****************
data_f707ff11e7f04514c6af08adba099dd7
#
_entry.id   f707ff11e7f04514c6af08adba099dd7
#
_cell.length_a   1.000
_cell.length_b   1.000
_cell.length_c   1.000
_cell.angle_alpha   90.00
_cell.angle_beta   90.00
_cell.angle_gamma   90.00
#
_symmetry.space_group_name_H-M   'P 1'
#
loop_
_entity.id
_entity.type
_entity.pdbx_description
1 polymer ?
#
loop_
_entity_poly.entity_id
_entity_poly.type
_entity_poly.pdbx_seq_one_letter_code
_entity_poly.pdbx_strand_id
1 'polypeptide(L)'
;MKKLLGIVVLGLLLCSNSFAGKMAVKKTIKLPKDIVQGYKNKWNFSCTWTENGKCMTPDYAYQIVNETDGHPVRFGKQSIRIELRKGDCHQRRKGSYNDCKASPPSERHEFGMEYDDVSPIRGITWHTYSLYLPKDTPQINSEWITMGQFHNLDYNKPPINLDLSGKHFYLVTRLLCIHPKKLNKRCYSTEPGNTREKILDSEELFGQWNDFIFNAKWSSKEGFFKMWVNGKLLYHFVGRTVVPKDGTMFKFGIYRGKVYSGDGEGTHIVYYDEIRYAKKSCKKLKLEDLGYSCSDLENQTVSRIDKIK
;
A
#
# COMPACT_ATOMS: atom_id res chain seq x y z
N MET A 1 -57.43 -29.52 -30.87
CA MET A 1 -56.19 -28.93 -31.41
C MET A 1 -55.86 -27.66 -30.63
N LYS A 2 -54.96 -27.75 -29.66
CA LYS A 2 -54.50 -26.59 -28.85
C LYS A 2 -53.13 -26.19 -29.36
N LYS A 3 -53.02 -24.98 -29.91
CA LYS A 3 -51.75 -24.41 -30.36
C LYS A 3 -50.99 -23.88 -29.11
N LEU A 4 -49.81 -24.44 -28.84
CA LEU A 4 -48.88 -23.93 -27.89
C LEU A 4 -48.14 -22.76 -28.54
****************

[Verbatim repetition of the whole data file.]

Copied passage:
data_f707ff11e7f04514c6af08adba099dd7
#
_entry.id   f707ff11e7f04514c6af08adba099dd7
#
_cell.length_a   1.000
_cell.length_b   1.000
_cell.length_c   1.000
_cell.angle_alpha   90.00
_cell.angle_beta   90.00
_cell.angle_gamma   90.00
#
_symmetry.space_group_name_H-M   'P 1'
#
loop_
_entity.id
_entity.type
_entity.pdbx_description
1 polymer ?
#
loop_
_entity_poly.entity_id
_entity_poly.type
_entity_poly.pdbx_seq_one_letter_code
_entity_poly.pdbx_strand_id
1 'polypeptide(L)'
;MKKLLGIVVLGLLLCSNSFAGKMAVKKTIKLPKDIVQGYKNKWNFSCTWTENGKCMTPDYAYQIVNETDGHPVRFGKQSIRIELRKGDCHQRRKGSYNDCKASPPSERHEFGMEYDDVSPIRGITWHTYSLYLPKDTPQINSEWITMGQFHNLDYNKPPINLDLSGKHFYLVTRLLCIHPKKLNKRCYSTEPGNTREKILDSEELFGQWNDFIFNAKWSSKEGFFKMWVNGKLLYHFVGRTVVPKDGTMFKFGIYRGKVYSGDGEGTHIVYYDEIRYAKKSCKKLKLEDLGYSCSDLENQTVSRIDKIK
;
A
#
# COMPACT_ATOMS: atom_id res chain seq x y z
N MET A 1 -57.43 -29.52 -30.87
CA MET A 1 -56.19 -28.93 -31.41
C MET A 1 -55.86 -27.66 -30.63
N LYS A 2 -54.96 -27.75 -29.66
CA LYS A 2 -54.50 -26.59 -28.85
C LYS A 2 -53.13 -26.19 -29.36
N LYS A 3 -53.02 -24.98 -29.91
CA LYS A 3 -51.75 -24.41 -30.36
C LYS A 3 -50.99 -23.88 -29.11
N LEU A 4 -49.81 -24.44 -28.84
CA LEU A 4 -48.88 -23.93 -27.89
C LEU A 4 -48.14 -22.76 -28.54